With news of the Spain bailout package still fresh, and Greece's crucial elections on Sunday, the next event in the Eurozone debt crisis is already brewing.
An Italy bailout package is likely to be the next costly move in the spiraling contagion.
Italy on Thursday held its first bond auction since European finance ministers came to Spain's rescue, willing to give the ailing country up to 100 billion euro ($126 billion) to shore up its beleaguered banks.
The auction raised a heap of concerns.
Italy's borrowing costs soared following a Treasury sale of 4.5 billion euros of debt, including 3 billion euros of its 3-year benchmark bond that yields a lofty 5.3%. That was the highest yield since December and an increase of nearly 1.4 percentage points from the last sale just a month ago.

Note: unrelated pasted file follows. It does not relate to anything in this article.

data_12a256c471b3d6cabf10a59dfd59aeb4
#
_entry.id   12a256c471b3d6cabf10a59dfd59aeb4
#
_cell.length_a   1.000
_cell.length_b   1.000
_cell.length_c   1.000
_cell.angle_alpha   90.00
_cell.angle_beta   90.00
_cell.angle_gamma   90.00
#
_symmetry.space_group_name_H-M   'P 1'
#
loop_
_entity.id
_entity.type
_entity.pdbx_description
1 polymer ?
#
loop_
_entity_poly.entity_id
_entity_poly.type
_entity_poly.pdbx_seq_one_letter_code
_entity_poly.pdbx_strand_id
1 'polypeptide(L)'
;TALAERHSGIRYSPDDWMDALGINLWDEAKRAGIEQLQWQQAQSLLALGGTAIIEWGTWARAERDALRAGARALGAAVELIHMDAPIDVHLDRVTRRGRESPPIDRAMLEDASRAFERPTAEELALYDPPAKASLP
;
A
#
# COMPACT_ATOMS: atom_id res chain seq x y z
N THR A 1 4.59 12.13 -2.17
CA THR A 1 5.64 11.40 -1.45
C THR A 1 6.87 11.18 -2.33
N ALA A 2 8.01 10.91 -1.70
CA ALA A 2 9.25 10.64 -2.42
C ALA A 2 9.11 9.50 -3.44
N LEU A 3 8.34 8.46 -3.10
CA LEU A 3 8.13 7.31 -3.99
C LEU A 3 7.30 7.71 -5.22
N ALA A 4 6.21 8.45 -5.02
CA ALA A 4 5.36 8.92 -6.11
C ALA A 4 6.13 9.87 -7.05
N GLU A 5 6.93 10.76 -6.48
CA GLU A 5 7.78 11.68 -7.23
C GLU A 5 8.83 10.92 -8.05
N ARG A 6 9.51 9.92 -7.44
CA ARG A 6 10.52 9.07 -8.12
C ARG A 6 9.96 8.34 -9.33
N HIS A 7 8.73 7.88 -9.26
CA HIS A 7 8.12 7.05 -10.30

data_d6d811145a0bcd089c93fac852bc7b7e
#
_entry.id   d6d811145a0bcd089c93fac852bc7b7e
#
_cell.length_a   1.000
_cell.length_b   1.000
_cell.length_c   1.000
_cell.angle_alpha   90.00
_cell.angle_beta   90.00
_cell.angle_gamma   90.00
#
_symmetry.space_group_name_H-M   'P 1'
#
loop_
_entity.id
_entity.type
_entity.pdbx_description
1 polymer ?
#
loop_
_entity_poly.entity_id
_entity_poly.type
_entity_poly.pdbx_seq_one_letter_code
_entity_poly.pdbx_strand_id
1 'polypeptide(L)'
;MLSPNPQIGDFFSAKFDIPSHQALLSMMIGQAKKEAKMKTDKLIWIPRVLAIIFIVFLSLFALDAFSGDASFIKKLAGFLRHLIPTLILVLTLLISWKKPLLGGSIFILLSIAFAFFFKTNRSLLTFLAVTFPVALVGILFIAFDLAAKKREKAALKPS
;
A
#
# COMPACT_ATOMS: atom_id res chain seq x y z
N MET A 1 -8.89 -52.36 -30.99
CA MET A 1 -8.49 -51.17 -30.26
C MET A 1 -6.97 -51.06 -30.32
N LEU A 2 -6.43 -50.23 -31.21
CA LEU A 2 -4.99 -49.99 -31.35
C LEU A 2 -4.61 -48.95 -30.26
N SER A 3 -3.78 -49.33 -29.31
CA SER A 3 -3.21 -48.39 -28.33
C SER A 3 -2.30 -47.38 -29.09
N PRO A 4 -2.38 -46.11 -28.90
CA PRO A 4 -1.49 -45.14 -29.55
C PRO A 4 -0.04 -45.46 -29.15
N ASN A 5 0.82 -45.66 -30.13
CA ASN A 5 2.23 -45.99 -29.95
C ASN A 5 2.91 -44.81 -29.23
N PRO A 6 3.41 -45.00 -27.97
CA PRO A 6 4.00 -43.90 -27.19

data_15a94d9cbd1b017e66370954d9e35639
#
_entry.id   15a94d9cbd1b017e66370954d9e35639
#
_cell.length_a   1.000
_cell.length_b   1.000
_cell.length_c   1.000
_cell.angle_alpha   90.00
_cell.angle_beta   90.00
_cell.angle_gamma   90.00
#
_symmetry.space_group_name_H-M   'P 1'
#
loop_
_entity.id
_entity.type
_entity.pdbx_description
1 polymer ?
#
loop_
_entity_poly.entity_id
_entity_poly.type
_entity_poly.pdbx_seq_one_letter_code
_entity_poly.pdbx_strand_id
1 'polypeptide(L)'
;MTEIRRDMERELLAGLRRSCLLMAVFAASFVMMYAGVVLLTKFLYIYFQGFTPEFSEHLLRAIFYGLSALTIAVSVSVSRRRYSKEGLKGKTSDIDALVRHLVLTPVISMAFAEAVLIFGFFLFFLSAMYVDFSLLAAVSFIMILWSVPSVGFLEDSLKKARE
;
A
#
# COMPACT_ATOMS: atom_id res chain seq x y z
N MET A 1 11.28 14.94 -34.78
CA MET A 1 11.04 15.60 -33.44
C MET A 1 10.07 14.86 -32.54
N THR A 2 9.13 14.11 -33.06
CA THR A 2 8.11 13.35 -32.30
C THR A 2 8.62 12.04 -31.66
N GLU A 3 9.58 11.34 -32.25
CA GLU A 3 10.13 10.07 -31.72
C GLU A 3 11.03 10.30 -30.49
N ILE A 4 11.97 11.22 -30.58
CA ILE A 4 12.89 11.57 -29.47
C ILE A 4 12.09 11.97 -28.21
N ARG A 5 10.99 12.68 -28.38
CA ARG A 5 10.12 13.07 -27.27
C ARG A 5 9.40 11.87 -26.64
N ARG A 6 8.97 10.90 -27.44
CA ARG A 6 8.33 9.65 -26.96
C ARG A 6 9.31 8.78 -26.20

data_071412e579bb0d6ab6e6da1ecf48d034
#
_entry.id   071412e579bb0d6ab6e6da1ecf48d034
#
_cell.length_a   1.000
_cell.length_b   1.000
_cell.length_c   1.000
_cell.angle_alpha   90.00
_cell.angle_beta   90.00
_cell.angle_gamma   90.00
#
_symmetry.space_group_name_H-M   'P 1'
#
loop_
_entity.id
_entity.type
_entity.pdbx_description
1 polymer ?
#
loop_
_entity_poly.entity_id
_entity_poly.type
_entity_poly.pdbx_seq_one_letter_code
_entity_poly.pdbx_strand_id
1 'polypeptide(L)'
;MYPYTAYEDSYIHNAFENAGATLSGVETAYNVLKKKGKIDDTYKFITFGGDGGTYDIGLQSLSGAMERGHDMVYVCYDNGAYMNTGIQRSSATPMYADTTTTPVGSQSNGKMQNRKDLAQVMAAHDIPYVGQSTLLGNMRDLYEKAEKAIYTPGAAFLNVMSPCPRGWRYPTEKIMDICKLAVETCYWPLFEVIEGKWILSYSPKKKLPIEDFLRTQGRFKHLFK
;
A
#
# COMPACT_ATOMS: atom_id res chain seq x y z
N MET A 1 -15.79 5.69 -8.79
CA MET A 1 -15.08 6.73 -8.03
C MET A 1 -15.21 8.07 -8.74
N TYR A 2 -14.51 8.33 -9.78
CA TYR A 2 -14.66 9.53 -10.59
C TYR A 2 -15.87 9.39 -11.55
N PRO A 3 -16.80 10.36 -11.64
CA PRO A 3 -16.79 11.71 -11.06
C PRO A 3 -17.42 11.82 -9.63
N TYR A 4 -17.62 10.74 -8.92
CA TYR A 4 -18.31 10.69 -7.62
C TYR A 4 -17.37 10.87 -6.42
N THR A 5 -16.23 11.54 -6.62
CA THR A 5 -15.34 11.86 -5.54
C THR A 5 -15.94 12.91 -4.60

In addition, Fitch Ratings reported May 23 that foreign ownership of Italian debt slipped from 50% in 2008 to a current 32%.
"I think Italy could well be a problem, because its current government isn't very good and has no legitimacy, having been imposed by the EU - and it hasn't cut spending as it needs to," said Money Morning Global Investing Strategist Martin Hutchinson. "I'd put it a few weeks away though - market's focused on Greece and Spain at present."